Lawmakers request new GAO gender pay study

Lawmakers request new GAO gender pay study
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Four members of Congress have requested that the Government Accountability Office (GAO) conduct a new review of gender pay inequity in the federal workforce, including the implications of race and ethnicity on pay.

"It has been nearly a decade since GAO last addressed these critical issues," Rep. Rosa DeLauroRosa Luisa DeLauroOn The Money: Deficit spikes 25 percent through January | Mnuchin declines to say why Trump pulled Treasury nominee who oversaw Roger Stone case | Lawmakers trade insults over Trump budget cuts Lawmakers trade insults over Trump budget cuts USDA takes heat as Democrats seek probe into trade aid MORE (D-Conn.), Sen. Patty MurrayPatricia (Patty) Lynn MurrayHow to downsize the federal education role — without attracting attention Senate Dems blast Barr for 'clear violation' of duty in Stone case, urge him to resign Democratic senators ask FDA to ban device used to shock disabled students MORE (D-Wash.), Rep. Katherine ClarkKatherine Marlea ClarkJeffries: Trump budget is a 'declaration of war on the American dream' Senate acquits Trump, ending impeachment saga Sanders, Warren battle for progressive endorsements MORE (D-Mass.) and Sen. Tammy DuckworthLadda (Tammy) Tammy DuckworthJoe Walsh ends GOP primary challenge to Trump Illinois senators meet with Amtrak CEO over ,000 price tag for wheelchair users Democrats ask Amtrak to review policies after wheelchair users quoted K ticket price MORE (D-Ill.) wrote in a letter to GAO.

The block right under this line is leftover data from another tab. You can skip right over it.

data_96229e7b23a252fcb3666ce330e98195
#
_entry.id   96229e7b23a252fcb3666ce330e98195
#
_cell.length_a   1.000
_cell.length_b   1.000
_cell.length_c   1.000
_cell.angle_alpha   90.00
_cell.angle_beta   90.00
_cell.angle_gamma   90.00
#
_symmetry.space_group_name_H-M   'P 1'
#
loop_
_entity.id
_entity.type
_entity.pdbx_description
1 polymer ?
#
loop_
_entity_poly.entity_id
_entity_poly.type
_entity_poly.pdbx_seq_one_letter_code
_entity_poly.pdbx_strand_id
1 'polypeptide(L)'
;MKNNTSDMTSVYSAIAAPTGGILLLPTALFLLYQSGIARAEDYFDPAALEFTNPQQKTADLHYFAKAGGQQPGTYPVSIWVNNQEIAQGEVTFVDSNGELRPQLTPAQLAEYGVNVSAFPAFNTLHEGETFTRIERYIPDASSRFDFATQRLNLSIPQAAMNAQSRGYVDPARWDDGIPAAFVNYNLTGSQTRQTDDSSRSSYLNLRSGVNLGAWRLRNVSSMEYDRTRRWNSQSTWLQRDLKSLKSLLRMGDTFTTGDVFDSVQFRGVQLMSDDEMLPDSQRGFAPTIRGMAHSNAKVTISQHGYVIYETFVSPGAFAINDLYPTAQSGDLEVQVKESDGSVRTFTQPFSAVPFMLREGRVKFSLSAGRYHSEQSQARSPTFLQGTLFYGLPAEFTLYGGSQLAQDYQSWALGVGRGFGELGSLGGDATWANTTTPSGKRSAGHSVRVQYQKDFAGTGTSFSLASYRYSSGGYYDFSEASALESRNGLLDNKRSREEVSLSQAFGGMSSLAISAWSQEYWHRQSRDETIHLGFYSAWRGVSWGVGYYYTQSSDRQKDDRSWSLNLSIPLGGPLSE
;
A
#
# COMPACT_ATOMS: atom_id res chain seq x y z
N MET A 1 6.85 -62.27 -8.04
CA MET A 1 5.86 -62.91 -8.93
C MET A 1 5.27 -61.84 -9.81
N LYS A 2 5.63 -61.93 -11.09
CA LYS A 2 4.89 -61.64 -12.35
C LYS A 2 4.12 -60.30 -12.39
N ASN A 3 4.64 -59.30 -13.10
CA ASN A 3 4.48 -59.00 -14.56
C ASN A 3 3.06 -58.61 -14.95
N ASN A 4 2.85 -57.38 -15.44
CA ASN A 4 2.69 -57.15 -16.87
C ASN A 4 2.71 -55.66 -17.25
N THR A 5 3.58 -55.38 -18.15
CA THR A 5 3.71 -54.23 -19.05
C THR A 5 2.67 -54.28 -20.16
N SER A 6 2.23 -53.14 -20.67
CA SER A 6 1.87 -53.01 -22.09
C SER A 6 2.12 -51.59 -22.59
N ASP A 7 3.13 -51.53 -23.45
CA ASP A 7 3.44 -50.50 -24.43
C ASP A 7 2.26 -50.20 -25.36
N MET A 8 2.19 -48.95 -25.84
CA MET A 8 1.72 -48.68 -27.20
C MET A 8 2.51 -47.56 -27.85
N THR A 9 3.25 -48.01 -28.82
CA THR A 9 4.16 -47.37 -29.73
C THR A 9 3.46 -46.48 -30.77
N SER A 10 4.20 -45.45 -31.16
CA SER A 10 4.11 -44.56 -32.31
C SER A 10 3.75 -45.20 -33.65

The last GAO study, conducted in 2009, found an 11 percent pay gap between men and women in 2007.


Though that gap was smaller than the national average, GAO could not explain the 7 percent wage differential even after accounting for a slew of factors such as occupation, geography, education and management level, raising the possibility of unequal pay for equal work.

The letter cited an analysis from The Hill which found that, based on the unexplained portion of the gap, female federal workers that year may have been underpaid as much as $4,942 relative to men for the same work. 

"This is a significant loss in pay that hinders the federal government's ability to recruit and retain talented individuals who want to contribute their skills to serve and help solve the major economic, social and security problems of the 21st century," the letter said.

The group also asked GAO to examine how effective federal efforts to enforce anti-pay discrimination laws have been, and how gender and race affect the promotion and hiring rates in the government.